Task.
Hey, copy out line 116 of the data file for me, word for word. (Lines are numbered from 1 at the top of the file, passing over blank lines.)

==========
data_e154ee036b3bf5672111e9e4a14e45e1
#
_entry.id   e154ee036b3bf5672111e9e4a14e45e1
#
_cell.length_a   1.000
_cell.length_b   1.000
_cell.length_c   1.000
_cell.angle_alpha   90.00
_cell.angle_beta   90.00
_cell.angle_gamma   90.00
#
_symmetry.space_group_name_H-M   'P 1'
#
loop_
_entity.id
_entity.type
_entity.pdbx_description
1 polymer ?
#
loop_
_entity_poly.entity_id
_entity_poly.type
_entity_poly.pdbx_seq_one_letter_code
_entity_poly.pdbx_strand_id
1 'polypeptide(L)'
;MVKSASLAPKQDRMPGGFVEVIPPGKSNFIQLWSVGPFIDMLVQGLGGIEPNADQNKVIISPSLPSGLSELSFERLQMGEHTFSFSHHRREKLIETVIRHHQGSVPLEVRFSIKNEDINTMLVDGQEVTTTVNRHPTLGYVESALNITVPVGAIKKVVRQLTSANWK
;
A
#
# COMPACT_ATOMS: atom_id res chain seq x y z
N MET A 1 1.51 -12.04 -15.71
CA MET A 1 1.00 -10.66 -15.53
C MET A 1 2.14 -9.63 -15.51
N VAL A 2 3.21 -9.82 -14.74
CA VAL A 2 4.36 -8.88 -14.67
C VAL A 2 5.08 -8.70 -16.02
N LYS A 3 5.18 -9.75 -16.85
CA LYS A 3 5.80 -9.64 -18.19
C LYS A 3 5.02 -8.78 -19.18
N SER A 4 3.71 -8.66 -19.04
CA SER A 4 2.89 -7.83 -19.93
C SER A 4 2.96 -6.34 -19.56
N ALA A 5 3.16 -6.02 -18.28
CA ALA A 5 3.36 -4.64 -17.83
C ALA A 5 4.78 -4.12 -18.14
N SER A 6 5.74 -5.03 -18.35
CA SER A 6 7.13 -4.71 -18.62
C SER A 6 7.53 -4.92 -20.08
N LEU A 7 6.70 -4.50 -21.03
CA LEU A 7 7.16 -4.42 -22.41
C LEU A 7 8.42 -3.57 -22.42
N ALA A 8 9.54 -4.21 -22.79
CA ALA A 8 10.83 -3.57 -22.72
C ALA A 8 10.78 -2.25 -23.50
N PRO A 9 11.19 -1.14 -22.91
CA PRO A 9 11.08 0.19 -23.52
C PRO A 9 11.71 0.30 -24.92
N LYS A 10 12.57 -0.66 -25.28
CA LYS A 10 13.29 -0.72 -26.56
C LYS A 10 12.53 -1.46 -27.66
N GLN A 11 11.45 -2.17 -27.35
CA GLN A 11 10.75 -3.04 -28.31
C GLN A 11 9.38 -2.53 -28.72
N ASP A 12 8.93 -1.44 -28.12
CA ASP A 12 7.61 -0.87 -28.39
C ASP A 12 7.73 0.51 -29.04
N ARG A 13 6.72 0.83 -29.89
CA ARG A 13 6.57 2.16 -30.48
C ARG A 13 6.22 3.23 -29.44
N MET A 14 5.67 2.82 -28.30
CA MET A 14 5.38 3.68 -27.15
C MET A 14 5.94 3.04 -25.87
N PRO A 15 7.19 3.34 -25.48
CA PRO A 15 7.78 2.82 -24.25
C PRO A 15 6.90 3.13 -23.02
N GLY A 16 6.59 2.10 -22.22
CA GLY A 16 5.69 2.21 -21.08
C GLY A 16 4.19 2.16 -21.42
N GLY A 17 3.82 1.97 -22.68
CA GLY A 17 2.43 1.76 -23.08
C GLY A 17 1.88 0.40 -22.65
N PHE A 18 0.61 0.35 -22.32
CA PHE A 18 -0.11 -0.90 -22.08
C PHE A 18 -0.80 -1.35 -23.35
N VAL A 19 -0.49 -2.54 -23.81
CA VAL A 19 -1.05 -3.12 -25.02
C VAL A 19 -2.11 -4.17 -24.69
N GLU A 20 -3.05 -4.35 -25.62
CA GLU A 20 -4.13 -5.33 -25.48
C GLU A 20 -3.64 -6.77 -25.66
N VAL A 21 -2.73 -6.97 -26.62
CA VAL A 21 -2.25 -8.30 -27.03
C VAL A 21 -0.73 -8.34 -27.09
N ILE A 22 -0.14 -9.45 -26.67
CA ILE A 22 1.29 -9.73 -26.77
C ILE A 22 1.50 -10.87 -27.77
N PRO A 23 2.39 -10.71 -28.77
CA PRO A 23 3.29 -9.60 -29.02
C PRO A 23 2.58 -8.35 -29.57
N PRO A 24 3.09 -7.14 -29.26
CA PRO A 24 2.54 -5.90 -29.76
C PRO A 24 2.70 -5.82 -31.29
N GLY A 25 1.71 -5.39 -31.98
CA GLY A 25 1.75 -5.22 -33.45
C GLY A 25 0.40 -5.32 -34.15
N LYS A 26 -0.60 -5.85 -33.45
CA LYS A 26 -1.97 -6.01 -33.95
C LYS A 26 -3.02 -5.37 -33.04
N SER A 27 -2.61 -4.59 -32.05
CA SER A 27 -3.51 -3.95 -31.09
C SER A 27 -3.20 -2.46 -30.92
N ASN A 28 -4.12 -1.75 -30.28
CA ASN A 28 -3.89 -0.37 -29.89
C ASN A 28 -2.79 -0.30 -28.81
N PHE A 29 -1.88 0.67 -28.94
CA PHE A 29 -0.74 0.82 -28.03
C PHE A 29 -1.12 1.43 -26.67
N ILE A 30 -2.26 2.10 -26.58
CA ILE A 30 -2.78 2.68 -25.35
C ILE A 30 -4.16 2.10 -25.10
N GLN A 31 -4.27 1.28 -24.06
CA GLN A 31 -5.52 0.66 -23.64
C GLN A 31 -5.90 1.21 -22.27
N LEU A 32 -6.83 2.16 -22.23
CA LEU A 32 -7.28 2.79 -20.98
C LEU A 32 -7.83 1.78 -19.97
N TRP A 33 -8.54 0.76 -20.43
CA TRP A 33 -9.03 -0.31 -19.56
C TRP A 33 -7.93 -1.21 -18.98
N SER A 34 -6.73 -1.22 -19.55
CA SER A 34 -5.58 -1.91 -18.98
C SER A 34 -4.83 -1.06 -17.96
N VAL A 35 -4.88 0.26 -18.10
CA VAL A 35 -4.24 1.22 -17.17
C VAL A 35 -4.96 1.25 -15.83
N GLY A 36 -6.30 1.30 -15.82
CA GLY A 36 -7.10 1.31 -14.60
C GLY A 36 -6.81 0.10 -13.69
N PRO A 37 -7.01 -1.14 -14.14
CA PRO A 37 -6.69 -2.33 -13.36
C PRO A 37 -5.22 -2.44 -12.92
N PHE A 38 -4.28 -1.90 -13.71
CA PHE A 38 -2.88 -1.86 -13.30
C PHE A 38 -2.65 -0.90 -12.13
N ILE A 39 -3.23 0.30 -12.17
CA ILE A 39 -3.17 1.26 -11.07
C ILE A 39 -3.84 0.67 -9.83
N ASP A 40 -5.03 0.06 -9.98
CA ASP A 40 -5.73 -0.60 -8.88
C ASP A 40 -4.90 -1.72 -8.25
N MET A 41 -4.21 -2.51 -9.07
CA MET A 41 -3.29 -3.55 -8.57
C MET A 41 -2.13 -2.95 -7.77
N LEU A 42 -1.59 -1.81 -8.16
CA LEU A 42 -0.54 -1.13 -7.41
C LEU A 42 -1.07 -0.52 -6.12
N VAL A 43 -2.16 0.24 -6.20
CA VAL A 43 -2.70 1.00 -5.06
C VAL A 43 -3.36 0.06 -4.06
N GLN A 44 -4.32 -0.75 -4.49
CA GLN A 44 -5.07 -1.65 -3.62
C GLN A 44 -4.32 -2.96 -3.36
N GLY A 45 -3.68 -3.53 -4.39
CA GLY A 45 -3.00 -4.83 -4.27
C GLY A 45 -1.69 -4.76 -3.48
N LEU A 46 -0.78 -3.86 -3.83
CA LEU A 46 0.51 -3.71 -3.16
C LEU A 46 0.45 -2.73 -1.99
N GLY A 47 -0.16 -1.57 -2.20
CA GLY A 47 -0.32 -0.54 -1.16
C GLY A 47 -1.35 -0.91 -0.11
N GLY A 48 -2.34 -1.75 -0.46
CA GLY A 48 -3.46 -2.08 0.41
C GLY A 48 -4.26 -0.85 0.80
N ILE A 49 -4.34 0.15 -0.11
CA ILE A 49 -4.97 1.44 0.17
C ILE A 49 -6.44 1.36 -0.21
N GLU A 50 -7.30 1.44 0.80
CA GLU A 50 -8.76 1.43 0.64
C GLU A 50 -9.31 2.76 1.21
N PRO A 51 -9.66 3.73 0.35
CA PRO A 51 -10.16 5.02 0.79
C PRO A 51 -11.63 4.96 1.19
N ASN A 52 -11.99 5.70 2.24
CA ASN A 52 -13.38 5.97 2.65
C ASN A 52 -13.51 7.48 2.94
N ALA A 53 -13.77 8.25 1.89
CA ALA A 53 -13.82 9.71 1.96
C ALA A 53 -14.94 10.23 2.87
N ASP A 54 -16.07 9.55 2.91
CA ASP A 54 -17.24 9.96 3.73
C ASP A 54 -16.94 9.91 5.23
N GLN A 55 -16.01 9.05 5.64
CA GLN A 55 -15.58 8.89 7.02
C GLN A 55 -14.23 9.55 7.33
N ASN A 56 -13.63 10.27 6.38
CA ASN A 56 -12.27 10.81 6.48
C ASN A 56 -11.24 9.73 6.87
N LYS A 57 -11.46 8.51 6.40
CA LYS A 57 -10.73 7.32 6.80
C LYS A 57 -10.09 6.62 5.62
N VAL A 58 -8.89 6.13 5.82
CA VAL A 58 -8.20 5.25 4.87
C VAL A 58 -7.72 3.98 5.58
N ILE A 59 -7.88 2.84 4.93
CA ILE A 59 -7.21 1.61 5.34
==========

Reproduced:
CA PHE A 29 -0.74 0.82 -28.03